|Número de publicación||US4694046 A|
|Tipo de publicación||Concesión|
|Número de solicitud||US 06/801,226|
|Fecha de publicación||15 Sep 1987|
|Fecha de presentación||25 Nov 1985|
|Fecha de prioridad||25 Nov 1985|
|Número de publicación||06801226, 801226, US 4694046 A, US 4694046A, US-A-4694046, US4694046 A, US4694046A|
|Inventores||Jan Bock, Donald B. Siano, S. Richard Turner|
|Cesionario original||Exxon Research And Engineering Company|
|Exportar cita||BiBTeX, EndNote, RefMan|
|Citas de patentes (5), Citada por (25), Clasificaciones (21), Eventos legales (6)|
|Enlaces externos: USPTO, Cesión de USPTO, Espacenet|
This invention relates to a novel aqueous fluid rheology or flow modifier composition and a method for producing same. These high molecular weight, water soluble polymers contain both water soluble and water insoluble monomers. The water soluble monomers are acrylamide (AM) and a salt of acrylic acid (H), and the water insoluble monomer is a higher alkylacrylamide (R). These polymers will be hereinafter referred to as HRAM. The process for their preparation relies on solubilizing the water insoluble monomer into an aqueous micellar solution containing one or more surfactants and the water soluble monomer(s). Charged groups are incorporated in these polymers by copolymerization with acrylic acid or an alkali metal acrylate, or by post-hydrolysis of some of the acrylamide units using an alkali hydroxide, such as sodium hydroxide. Aqueous solutions of these hydrophobically associating polymers exhibit enhanced viscosification, reduced salt sensitivity and other desirable rheological properties found useful in a variety of applications.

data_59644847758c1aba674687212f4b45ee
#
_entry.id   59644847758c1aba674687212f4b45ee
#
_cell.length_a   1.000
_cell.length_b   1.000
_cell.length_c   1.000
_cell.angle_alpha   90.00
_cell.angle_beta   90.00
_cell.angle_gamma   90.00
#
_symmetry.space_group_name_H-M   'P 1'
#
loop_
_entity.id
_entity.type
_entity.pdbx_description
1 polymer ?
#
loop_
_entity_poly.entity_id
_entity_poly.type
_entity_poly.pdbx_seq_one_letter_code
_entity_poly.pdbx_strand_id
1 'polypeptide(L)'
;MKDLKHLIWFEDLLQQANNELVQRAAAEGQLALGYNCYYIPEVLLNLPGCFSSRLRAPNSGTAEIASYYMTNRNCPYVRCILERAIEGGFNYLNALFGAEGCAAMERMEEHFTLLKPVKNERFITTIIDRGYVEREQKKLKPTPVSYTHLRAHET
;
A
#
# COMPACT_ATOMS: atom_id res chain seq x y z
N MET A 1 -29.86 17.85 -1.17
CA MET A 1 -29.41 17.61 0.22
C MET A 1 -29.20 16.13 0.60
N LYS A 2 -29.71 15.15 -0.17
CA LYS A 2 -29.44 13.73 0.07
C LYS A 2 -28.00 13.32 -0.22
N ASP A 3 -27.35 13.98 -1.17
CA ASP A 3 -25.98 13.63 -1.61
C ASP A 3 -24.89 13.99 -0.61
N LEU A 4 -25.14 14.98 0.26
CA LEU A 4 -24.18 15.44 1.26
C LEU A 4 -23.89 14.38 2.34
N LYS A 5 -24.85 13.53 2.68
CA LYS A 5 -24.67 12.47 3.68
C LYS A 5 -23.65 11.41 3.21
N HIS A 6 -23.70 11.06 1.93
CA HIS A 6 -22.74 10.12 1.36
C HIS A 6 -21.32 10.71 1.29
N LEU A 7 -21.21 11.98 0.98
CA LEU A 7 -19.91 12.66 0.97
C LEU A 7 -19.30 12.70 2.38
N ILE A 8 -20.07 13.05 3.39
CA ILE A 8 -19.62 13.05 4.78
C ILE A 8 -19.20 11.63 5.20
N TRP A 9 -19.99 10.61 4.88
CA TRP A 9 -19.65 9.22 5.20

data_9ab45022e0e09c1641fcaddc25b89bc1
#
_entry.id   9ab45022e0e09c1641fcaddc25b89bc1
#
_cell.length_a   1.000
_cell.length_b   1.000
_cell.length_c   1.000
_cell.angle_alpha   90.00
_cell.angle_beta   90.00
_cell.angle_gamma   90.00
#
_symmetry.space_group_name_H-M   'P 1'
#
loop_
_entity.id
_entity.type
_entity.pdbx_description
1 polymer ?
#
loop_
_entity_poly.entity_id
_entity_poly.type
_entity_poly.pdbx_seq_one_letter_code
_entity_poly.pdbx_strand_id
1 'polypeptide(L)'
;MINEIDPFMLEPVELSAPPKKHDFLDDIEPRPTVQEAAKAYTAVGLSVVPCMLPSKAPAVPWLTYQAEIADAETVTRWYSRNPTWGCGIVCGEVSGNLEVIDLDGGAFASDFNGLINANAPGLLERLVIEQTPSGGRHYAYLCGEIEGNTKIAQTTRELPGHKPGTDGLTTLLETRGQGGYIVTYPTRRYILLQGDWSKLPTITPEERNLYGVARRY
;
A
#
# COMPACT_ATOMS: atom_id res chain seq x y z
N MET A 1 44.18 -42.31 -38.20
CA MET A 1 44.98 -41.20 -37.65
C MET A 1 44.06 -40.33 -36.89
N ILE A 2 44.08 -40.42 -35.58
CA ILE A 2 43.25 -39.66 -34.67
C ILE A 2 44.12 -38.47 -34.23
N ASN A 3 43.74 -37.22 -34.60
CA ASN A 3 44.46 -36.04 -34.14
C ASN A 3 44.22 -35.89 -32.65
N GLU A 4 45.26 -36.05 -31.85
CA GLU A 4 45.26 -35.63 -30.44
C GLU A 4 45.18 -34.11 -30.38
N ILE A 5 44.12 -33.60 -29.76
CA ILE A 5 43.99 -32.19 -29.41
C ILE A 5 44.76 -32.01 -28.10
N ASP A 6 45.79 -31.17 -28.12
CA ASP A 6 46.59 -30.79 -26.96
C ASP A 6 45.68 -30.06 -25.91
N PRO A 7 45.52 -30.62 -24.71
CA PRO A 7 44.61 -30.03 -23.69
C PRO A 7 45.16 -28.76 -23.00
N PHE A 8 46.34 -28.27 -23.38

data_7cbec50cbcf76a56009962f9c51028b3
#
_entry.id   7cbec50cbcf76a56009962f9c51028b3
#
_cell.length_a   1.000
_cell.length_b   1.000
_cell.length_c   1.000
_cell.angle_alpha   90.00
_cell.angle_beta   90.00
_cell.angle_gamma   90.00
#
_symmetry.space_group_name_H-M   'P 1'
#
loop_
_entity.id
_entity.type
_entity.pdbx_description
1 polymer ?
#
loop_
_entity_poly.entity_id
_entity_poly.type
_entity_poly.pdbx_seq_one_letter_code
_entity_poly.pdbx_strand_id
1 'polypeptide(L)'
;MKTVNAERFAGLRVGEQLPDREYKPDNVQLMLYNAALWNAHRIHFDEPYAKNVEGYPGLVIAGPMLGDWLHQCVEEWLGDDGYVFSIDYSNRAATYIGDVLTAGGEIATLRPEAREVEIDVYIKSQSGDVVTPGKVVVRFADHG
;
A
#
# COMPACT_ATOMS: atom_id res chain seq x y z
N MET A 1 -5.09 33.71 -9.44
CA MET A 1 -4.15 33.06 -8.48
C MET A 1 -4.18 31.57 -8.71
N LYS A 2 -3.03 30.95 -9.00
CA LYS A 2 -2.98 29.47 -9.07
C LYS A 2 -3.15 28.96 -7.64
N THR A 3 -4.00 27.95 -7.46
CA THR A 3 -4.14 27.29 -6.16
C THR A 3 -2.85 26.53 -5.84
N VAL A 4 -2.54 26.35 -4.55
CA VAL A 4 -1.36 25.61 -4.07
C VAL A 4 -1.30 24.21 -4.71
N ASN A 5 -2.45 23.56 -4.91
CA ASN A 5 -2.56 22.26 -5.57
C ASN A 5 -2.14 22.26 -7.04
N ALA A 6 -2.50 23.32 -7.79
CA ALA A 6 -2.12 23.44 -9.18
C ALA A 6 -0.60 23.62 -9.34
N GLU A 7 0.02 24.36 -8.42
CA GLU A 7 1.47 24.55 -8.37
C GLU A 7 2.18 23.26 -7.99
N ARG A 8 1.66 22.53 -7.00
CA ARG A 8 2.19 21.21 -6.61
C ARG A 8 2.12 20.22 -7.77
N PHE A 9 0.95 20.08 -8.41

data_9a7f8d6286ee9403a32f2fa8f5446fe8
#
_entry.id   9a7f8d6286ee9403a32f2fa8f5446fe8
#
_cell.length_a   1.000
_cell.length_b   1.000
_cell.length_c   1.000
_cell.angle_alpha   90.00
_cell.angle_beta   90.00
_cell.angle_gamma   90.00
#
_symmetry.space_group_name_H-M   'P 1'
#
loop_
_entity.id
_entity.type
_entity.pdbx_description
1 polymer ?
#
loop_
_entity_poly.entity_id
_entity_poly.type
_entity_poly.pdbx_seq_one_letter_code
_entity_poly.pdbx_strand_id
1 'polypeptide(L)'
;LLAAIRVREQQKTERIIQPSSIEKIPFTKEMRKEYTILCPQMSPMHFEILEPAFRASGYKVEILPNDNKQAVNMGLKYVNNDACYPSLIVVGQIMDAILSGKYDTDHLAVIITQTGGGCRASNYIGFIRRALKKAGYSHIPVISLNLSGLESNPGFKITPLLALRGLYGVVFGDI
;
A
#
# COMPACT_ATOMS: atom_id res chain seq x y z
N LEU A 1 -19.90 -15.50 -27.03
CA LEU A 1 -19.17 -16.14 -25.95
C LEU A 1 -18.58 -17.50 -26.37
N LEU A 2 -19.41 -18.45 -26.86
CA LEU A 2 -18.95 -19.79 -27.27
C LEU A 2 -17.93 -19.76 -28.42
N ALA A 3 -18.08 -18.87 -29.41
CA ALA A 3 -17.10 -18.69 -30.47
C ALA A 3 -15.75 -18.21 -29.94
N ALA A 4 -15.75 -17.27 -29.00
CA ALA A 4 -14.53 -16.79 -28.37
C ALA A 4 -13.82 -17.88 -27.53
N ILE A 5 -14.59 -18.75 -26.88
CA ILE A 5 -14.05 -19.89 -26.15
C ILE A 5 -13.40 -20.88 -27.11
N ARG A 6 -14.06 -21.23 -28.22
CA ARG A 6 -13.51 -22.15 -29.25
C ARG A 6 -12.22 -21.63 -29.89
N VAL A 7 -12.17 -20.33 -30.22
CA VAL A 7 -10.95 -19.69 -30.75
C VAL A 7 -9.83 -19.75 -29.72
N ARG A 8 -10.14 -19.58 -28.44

Polyacrylamide (PAM) and partially hydrolyzed polyacrylamide (HPAM) are well known water soluble polymers used for flocculation and for waste water treatment and dewatering sludge, and for rheology control for secondary or tertiary oil recovery. Further examples of the properties and uses of these polymers can be found in Handbook of Water Soluble Gums and Resins, R. L. Davidson, Ed., McGraw Hill, 1980, chapter 16 by H. Volkand and R. E. Friedrich, or in Water Soluble Polymers, N. M. Bikales, Ed., Plenum Press, 1973 by D. C. Williams, J. H. Rogers and T. J. West. Polyacrylamides rely on a combination of high molecular weight and chain expansion due to repulsion of pendant ionic groups along the polymer chain to viscosify or thicken aqueous fluids. However, high molecular weight polymers mechanically degrade when subjected to large elongational or shear stresses, such as found in pumps or during injection into reservoir rocks. This degradation results in permanent reduction in polymer molecular weight and, in turn, loss of viscosification efficiency. The presence of cations in aqueous solution, in particular divalent cations, shields the ionic charged groups on the polymer. This causes the polymer chains to collapse in a random coil type configuration, losing significant viscosification efficiency. Thus, polymeric viscosifiers based on an alternative mechanism of viscosification providing improved mechanical stability and salt tolerance relative to PAM and HPAM polymers would be highly desirable.